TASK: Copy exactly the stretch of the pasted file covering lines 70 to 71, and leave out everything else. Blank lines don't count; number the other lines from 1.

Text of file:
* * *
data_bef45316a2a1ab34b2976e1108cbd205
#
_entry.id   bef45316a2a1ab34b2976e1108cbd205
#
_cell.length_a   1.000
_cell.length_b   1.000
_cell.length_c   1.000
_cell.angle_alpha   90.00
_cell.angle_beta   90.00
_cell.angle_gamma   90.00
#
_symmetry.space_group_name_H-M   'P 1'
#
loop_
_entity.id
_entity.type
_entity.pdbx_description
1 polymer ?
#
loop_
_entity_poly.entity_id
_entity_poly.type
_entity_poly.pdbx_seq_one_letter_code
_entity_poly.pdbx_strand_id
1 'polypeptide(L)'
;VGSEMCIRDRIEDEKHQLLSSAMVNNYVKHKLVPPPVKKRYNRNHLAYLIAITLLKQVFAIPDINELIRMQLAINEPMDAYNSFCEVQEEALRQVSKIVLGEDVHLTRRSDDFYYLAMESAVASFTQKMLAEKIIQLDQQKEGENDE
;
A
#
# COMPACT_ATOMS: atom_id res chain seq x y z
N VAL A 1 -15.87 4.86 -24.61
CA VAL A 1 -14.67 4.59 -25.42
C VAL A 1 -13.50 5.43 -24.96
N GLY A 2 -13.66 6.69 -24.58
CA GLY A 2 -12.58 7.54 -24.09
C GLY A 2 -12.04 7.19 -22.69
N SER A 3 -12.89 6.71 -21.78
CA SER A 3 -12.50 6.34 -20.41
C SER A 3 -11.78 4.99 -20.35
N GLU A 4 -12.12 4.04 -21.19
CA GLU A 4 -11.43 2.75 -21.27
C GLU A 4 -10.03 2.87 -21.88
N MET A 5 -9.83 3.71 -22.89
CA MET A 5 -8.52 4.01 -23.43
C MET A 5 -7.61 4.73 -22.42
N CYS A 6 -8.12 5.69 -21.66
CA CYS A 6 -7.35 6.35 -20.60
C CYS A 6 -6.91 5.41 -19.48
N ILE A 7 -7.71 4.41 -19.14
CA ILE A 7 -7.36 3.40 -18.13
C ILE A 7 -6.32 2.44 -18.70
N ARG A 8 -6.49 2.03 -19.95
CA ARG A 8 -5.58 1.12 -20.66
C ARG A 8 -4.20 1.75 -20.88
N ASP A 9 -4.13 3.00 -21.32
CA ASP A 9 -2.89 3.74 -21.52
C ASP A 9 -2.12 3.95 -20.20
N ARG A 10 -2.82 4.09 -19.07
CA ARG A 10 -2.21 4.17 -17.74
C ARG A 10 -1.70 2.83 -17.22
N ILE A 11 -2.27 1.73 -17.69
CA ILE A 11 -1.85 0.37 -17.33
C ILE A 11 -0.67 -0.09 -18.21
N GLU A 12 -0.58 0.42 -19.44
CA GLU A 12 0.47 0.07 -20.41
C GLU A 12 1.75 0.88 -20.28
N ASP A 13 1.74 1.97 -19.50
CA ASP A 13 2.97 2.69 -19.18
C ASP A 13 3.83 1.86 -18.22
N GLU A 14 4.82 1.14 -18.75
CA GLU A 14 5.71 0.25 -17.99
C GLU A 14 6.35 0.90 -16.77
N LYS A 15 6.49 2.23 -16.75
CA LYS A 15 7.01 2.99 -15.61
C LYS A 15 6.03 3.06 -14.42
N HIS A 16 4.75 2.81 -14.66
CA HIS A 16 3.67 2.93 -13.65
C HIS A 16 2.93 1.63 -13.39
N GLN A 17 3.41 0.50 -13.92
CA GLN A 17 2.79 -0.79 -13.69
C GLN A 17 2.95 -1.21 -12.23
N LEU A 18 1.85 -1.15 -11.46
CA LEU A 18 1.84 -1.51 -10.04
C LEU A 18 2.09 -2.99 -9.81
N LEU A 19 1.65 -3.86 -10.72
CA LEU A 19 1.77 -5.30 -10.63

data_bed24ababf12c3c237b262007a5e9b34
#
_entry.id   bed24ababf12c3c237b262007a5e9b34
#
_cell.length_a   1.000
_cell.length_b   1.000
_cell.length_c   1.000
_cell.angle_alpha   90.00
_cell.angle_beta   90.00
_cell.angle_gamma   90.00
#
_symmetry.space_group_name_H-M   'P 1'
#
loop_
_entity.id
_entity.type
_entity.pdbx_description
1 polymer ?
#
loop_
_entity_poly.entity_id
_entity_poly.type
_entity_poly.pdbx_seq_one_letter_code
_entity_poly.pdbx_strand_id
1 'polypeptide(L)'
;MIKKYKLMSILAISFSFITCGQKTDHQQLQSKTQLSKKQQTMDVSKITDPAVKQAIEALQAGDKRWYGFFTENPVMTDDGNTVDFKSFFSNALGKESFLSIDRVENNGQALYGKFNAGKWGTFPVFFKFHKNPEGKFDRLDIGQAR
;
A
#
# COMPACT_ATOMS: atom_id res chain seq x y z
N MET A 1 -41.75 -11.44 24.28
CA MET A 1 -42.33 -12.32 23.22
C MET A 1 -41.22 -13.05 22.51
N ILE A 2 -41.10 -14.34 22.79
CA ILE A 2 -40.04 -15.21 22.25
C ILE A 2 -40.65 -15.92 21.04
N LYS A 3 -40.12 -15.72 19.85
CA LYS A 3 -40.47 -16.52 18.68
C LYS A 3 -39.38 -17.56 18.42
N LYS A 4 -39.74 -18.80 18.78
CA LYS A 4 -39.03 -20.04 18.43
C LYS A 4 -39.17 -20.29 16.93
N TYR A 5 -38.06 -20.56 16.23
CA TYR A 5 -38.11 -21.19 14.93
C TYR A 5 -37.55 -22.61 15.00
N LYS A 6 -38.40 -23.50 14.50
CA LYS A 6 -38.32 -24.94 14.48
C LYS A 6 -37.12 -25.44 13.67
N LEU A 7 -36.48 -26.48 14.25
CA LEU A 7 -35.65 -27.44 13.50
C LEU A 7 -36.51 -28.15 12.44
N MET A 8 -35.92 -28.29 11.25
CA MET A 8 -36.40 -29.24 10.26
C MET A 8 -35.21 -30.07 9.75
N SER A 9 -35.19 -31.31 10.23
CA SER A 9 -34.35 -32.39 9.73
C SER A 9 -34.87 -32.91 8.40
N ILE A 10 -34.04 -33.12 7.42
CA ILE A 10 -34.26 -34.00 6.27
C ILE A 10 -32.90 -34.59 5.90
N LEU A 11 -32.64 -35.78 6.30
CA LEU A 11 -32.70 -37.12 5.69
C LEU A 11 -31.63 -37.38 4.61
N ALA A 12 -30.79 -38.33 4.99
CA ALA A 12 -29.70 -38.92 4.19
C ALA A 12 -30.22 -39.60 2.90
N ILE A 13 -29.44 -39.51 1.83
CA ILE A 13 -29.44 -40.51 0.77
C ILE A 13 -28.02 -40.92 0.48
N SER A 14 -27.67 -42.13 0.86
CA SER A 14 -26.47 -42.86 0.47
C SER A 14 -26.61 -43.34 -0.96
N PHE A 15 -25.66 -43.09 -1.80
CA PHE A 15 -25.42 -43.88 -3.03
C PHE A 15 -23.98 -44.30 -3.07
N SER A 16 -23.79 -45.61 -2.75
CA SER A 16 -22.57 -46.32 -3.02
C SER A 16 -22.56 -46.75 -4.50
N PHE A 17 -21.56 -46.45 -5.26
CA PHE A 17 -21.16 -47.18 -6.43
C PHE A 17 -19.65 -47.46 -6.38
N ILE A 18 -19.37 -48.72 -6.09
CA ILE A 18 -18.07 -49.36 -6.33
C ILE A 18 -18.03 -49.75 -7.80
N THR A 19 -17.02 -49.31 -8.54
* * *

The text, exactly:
N GLU A 14 4.82 1.14 -18.75
CA GLU A 14 5.71 0.25 -17.99